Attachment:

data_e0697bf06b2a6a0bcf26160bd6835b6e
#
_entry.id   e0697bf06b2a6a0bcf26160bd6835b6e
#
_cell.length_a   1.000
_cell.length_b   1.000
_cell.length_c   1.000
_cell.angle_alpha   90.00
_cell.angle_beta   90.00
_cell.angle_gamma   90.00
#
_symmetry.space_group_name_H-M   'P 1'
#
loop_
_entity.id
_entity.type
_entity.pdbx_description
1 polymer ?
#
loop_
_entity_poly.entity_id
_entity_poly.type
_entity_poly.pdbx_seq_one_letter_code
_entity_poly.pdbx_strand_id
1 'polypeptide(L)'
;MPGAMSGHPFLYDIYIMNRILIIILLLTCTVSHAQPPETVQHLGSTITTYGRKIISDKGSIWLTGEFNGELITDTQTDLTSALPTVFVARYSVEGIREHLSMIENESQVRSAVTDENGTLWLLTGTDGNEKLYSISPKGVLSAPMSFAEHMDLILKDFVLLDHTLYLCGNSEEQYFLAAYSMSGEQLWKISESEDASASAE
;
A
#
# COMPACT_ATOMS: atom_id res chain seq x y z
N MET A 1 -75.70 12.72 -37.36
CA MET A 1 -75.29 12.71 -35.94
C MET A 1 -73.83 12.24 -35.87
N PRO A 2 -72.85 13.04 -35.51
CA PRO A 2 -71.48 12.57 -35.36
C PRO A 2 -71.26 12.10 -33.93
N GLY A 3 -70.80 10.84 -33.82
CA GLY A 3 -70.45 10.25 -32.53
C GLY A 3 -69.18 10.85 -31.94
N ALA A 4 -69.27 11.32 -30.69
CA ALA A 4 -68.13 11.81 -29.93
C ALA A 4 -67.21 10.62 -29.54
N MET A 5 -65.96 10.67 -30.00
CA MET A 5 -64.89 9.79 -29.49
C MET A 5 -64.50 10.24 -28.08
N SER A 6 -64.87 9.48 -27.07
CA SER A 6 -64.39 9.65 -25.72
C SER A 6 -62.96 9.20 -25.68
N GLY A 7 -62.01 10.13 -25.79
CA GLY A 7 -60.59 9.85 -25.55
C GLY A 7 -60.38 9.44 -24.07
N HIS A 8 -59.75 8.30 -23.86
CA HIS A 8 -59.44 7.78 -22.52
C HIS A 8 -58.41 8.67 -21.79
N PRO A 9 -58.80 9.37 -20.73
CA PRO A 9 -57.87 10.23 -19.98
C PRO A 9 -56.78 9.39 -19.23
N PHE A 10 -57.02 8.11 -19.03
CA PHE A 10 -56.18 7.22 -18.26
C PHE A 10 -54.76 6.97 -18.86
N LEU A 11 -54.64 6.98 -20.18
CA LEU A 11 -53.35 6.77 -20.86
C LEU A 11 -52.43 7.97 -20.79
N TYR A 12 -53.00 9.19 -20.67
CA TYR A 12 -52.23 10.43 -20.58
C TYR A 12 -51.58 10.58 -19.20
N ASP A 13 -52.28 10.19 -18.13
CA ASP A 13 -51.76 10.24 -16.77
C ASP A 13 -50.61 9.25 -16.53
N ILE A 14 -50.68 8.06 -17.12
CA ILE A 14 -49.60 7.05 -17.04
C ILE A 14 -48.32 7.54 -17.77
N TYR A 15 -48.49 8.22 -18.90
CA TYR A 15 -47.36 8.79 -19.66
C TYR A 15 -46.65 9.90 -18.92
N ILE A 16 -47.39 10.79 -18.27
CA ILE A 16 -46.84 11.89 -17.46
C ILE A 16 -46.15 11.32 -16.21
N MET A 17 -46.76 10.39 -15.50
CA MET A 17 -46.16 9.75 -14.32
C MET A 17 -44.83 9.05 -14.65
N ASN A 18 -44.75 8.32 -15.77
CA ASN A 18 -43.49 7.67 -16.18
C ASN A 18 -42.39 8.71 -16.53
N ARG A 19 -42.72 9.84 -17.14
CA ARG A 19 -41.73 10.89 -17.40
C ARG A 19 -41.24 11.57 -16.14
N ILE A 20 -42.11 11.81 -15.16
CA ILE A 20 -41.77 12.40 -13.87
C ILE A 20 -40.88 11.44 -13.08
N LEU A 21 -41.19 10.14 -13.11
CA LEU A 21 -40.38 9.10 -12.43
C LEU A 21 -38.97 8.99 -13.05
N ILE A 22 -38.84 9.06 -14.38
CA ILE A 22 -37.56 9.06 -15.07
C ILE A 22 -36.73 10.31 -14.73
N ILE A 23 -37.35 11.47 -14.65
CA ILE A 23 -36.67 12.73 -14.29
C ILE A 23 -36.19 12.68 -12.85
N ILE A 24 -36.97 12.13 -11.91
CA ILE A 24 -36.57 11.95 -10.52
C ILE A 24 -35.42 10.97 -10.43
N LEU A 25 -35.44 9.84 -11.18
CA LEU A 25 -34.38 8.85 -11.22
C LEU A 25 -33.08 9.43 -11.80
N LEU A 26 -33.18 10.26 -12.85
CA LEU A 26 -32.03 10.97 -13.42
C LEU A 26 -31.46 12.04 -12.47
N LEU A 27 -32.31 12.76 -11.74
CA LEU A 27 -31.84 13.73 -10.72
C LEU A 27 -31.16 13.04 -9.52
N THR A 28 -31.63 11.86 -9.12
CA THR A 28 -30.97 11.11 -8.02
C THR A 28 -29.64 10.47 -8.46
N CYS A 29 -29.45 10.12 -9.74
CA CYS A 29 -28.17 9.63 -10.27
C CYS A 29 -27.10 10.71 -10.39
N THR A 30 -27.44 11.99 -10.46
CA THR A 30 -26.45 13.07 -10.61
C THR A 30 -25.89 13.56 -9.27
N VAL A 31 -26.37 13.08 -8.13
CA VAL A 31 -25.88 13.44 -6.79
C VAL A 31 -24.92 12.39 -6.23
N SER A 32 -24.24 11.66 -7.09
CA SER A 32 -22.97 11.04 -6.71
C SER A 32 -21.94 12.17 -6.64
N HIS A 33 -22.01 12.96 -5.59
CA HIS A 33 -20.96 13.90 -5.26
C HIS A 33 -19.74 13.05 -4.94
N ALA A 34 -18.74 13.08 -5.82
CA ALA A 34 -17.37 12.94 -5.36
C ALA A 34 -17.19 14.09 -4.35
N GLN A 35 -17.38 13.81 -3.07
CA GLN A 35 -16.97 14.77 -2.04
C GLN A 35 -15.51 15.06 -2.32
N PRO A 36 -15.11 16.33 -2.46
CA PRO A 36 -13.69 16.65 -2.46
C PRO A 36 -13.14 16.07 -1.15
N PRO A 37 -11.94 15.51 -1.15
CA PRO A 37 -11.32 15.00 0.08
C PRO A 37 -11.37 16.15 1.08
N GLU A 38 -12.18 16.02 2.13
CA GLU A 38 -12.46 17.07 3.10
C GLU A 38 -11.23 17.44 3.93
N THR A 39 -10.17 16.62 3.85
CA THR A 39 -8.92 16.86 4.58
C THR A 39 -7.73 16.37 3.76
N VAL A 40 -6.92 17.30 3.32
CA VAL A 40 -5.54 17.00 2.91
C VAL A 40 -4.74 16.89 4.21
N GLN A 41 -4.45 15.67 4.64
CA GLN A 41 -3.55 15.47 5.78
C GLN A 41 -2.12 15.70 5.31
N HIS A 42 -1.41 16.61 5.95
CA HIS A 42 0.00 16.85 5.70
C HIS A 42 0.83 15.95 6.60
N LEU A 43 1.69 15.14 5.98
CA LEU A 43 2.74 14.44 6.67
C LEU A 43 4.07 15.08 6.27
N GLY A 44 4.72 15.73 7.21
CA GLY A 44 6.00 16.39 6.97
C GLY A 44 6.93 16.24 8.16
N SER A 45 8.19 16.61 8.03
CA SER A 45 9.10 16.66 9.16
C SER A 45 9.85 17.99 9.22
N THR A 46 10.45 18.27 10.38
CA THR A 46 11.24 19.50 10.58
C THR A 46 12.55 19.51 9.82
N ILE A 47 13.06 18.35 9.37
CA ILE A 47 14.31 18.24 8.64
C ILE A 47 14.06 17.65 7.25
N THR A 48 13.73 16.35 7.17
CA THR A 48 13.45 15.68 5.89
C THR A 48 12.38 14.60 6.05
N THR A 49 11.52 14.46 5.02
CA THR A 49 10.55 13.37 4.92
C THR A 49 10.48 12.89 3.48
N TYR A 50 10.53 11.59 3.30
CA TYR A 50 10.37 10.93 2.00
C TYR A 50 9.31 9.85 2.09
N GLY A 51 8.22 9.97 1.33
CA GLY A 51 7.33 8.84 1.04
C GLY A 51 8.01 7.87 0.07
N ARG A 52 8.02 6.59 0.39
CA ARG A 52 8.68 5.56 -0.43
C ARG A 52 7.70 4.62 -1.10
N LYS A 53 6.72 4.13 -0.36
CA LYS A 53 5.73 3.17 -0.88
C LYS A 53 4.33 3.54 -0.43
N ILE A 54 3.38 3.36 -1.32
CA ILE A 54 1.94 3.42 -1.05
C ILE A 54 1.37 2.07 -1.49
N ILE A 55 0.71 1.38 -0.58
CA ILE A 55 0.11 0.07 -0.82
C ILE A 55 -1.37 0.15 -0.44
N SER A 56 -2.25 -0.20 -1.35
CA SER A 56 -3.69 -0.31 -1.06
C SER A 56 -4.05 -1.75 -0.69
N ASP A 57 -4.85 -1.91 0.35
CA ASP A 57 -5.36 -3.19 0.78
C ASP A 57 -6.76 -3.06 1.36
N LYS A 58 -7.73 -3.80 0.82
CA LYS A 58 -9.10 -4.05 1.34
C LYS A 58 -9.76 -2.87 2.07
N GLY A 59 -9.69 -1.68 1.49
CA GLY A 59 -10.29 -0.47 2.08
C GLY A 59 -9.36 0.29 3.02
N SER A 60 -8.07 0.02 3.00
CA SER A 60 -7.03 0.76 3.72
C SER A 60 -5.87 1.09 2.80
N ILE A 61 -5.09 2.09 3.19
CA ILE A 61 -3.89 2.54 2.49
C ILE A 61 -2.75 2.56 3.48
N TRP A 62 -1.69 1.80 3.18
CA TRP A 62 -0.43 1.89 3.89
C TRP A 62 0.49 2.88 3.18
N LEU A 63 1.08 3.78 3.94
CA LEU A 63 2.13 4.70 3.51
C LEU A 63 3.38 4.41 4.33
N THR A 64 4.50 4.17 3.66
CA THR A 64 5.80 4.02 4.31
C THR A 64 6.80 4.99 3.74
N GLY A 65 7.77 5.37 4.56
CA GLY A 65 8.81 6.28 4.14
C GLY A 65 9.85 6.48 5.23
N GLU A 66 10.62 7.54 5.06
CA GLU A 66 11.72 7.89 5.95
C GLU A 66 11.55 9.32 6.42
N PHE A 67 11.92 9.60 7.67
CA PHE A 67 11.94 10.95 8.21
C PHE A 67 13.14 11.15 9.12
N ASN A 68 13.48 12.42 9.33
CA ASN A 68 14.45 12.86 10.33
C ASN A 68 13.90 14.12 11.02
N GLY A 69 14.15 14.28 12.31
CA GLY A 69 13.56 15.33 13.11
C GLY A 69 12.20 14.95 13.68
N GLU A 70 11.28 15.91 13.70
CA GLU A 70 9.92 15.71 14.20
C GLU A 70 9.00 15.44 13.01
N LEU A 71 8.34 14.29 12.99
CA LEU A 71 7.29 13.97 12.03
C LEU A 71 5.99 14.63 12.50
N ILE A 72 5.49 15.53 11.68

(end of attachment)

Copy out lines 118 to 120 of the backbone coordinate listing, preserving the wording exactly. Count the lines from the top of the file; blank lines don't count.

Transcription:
N THR A 30 -27.44 11.99 -10.46
CA THR A 30 -26.45 13.07 -10.61
C THR A 30 -25.89 13.56 -9.27